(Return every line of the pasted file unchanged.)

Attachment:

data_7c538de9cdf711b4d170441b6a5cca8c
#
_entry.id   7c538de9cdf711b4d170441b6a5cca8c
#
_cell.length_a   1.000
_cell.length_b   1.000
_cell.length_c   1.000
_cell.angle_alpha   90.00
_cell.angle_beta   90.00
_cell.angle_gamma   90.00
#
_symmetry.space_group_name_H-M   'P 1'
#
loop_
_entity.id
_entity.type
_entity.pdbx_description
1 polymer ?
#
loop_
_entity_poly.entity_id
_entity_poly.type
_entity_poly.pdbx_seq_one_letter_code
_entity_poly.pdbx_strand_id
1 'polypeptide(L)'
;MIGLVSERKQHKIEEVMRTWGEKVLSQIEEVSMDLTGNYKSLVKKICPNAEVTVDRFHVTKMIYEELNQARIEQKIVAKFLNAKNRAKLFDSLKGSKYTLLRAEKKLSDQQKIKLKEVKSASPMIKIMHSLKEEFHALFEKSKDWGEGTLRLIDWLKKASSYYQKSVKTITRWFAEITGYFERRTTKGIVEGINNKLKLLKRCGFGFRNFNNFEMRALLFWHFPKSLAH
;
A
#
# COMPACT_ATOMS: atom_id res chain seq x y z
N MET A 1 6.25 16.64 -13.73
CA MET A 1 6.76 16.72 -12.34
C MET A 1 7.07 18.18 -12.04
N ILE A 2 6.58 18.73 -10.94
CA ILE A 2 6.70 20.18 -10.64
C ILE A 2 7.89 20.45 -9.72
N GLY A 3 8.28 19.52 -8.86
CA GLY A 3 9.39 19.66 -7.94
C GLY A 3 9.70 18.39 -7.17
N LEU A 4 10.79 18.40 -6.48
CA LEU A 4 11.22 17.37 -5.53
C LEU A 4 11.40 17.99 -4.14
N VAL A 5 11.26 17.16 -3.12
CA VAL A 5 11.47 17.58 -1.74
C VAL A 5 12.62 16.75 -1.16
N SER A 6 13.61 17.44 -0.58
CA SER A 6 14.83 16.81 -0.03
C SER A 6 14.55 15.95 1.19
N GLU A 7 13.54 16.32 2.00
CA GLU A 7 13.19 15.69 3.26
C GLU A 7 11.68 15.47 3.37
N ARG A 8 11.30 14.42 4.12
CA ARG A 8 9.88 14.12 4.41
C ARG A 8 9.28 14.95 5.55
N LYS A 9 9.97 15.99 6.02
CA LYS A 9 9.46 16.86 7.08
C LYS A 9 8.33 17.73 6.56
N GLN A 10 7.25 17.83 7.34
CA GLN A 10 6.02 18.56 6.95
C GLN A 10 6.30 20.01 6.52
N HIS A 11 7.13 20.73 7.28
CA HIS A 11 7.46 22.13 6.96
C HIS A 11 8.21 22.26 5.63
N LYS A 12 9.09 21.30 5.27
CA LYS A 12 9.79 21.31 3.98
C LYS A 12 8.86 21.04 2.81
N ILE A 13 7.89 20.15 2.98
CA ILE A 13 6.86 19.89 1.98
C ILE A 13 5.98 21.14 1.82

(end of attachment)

data_7c538de9cdf711b4d170441b6a5cca8c
#
_entry.id   7c538de9cdf711b4d170441b6a5cca8c
#
_cell.length_a   1.000
_cell.length_b   1.000
_cell.length_c   1.000
_cell.angle_alpha   90.00
_cell.angle_beta   90.00
_cell.angle_gamma   90.00
#
_symmetry.space_group_name_H-M   'P 1'
#
loop_
_entity.id
_entity.type
_entity.pdbx_description
1 polymer ?
#
loop_
_entity_poly.entity_id
_entity_poly.type
_entity_poly.pdbx_seq_one_letter_code
_entity_poly.pdbx_strand_id
1 'polypeptide(L)'
;MIGLVSERKQHKIEEVMRTWGEKVLSQIEEVSMDLTGNYKSLVKKICPNAEVTVDRFHVTKMIYEELNQARIEQKIVAKFLNAKNRAKLFDSLKGSKYTLLRAEKKLSDQQKIKLKEVKSASPMIKIMHSLKEEFHALFEKSKDWGEGTLRLIDWLKKASSYYQKSVKTITRWFAEITGYFERRTTKGIVEGINNKLKLLKRCGFGFRNFNNFEMRALLFWHFPKSLAH
;
A
#
# COMPACT_ATOMS: atom_id res chain seq x y z
N MET A 1 6.25 16.64 -13.73
CA MET A 1 6.76 16.72 -12.34
C MET A 1 7.07 18.18 -12.04
N ILE A 2 6.58 18.73 -10.94
CA ILE A 2 6.70 20.18 -10.64
C ILE A 2 7.89 20.45 -9.72
N GLY A 3 8.28 19.52 -8.86
CA GLY A 3 9.39 19.66 -7.94
C GLY A 3 9.70 18.39 -7.17
N LEU A 4 10.79 18.40 -6.48
CA LEU A 4 11.22 17.37 -5.53
C LEU A 4 11.40 17.99 -4.14
N VAL A 5 11.26 17.16 -3.12
CA VAL A 5 11.47 17.58 -1.74
C VAL A 5 12.62 16.75 -1.16
N SER A 6 13.61 17.44 -0.58
CA SER A 6 14.83 16.81 -0.03
C SER A 6 14.55 15.95 1.19
N GLU A 7 13.54 16.32 2.00
CA GLU A 7 13.19 15.69 3.26
C GLU A 7 11.68 15.47 3.37
N ARG A 8 11.30 14.42 4.12
CA ARG A 8 9.88 14.12 4.41
C ARG A 8 9.28 14.95 5.55
N LYS A 9 9.97 15.99 6.02
CA LYS A 9 9.46 16.86 7.08
C LYS A 9 8.33 17.73 6.56
N GLN A 10 7.25 17.83 7.34
CA GLN A 10 6.02 18.56 6.95
C GLN A 10 6.30 20.01 6.52
N HIS A 11 7.13 20.73 7.28
CA HIS A 11 7.46 22.13 6.96
C HIS A 11 8.21 22.26 5.63
N LYS A 12 9.09 21.30 5.27
CA LYS A 12 9.79 21.31 3.98
C LYS A 12 8.86 21.04 2.81
N ILE A 13 7.89 20.15 2.98
CA ILE A 13 6.86 19.89 1.98
C ILE A 13 5.98 21.14 1.82